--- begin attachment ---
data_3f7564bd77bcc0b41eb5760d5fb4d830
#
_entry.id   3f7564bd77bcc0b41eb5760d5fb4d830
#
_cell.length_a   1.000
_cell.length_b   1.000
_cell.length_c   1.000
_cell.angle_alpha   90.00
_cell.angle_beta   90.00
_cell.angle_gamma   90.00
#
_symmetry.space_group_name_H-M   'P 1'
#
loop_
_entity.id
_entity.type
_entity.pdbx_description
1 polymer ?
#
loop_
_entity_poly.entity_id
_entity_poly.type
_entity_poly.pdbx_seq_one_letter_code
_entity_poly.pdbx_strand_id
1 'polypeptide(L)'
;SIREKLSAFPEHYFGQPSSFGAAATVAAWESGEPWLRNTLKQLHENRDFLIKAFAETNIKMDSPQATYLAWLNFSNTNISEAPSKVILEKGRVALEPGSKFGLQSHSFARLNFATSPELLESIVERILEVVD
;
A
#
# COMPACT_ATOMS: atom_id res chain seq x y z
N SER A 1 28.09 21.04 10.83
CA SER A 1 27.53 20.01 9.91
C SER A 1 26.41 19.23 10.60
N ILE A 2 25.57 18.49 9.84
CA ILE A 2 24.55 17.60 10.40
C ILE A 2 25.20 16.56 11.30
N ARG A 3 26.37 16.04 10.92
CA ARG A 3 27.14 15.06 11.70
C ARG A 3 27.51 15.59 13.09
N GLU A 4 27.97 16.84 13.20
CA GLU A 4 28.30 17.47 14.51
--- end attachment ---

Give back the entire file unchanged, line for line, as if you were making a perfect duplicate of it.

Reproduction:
data_3f7564bd77bcc0b41eb5760d5fb4d830
#
_entry.id   3f7564bd77bcc0b41eb5760d5fb4d830
#
_cell.length_a   1.000
_cell.length_b   1.000
_cell.length_c   1.000
_cell.angle_alpha   90.00
_cell.angle_beta   90.00
_cell.angle_gamma   90.00
#
_symmetry.space_group_name_H-M   'P 1'
#
loop_
_entity.id
_entity.type
_entity.pdbx_description
1 polymer ?
#
loop_
_entity_poly.entity_id
_entity_poly.type
_entity_poly.pdbx_seq_one_letter_code
_entity_poly.pdbx_strand_id
1 'polypeptide(L)'
;SIREKLSAFPEHYFGQPSSFGAAATVAAWESGEPWLRNTLKQLHENRDFLIKAFAETNIKMDSPQATYLAWLNFSNTNISEAPSKVILEKGRVALEPGSKFGLQSHSFARLNFATSPELLESIVERILEVVD
;
A
#
# COMPACT_ATOMS: atom_id res chain seq x y z
N SER A 1 28.09 21.04 10.83
CA SER A 1 27.53 20.01 9.91
C SER A 1 26.41 19.23 10.60
N ILE A 2 25.57 18.49 9.84
CA ILE A 2 24.55 17.60 10.40
C ILE A 2 25.20 16.56 11.30
N ARG A 3 26.37 16.04 10.92
CA ARG A 3 27.14 15.06 11.70
C ARG A 3 27.51 15.59 13.09
N GLU A 4 27.97 16.84 13.20
CA GLU A 4 28.30 17.47 14.51